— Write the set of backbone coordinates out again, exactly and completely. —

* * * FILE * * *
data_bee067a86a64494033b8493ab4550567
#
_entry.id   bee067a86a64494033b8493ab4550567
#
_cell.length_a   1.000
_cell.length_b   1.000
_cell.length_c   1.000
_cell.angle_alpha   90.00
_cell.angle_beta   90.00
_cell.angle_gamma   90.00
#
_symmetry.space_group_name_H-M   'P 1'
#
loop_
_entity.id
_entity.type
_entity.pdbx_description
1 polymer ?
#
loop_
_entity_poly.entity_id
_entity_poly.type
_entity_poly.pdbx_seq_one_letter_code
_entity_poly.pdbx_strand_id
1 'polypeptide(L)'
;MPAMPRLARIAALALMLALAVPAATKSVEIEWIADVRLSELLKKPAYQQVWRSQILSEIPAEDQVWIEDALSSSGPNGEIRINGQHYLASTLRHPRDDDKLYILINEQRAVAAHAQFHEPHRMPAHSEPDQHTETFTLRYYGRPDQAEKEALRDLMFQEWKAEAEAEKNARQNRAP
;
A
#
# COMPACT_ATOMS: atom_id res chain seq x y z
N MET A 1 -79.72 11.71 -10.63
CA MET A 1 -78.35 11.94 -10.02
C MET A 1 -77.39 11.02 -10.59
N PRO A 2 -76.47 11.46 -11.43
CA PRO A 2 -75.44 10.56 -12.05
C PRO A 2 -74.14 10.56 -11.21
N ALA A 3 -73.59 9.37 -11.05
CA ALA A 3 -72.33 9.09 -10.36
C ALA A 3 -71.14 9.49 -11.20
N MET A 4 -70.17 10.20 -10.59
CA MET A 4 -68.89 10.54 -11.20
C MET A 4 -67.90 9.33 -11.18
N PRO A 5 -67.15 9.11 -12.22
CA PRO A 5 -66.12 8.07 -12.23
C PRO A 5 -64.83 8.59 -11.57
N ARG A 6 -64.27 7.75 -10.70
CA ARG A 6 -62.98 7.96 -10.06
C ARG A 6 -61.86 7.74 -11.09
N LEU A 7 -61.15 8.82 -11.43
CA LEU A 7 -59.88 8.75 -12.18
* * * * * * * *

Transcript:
data_bee067a86a64494033b8493ab4550567
#
_entry.id   bee067a86a64494033b8493ab4550567
#
_cell.length_a   1.000
_cell.length_b   1.000
_cell.length_c   1.000
_cell.angle_alpha   90.00
_cell.angle_beta   90.00
_cell.angle_gamma   90.00
#
_symmetry.space_group_name_H-M   'P 1'
#
loop_
_entity.id
_entity.type
_entity.pdbx_description
1 polymer ?
#
loop_
_entity_poly.entity_id
_entity_poly.type
_entity_poly.pdbx_seq_one_letter_code
_entity_poly.pdbx_strand_id
1 'polypeptide(L)'
;MPAMPRLARIAALALMLALAVPAATKSVEIEWIADVRLSELLKKPAYQQVWRSQILSEIPAEDQVWIEDALSSSGPNGEIRINGQHYLASTLRHPRDDDKLYILINEQRAVAAHAQFHEPHRMPAHSEPDQHTETFTLRYYGRPDQAEKEALRDLMFQEWKAEAEAEKNARQNRAP
;
A
#
# COMPACT_ATOMS: atom_id res chain seq x y z
N MET A 1 -79.72 11.71 -10.63
CA MET A 1 -78.35 11.94 -10.02
C MET A 1 -77.39 11.02 -10.59
N PRO A 2 -76.47 11.46 -11.43
CA PRO A 2 -75.44 10.56 -12.05
C PRO A 2 -74.14 10.56 -11.21
N ALA A 3 -73.59 9.37 -11.05
CA ALA A 3 -72.33 9.09 -10.36
C ALA A 3 -71.14 9.49 -11.20
N MET A 4 -70.17 10.20 -10.59
CA MET A 4 -68.89 10.54 -11.20
C MET A 4 -67.90 9.33 -11.18
N PRO A 5 -67.15 9.11 -12.22
CA PRO A 5 -66.12 8.07 -12.23
C PRO A 5 -64.83 8.59 -11.57
N ARG A 6 -64.27 7.75 -10.70
CA ARG A 6 -62.98 7.96 -10.06
C ARG A 6 -61.86 7.74 -11.09
N LEU A 7 -61.15 8.82 -11.43
CA LEU A 7 -59.88 8.75 -12.18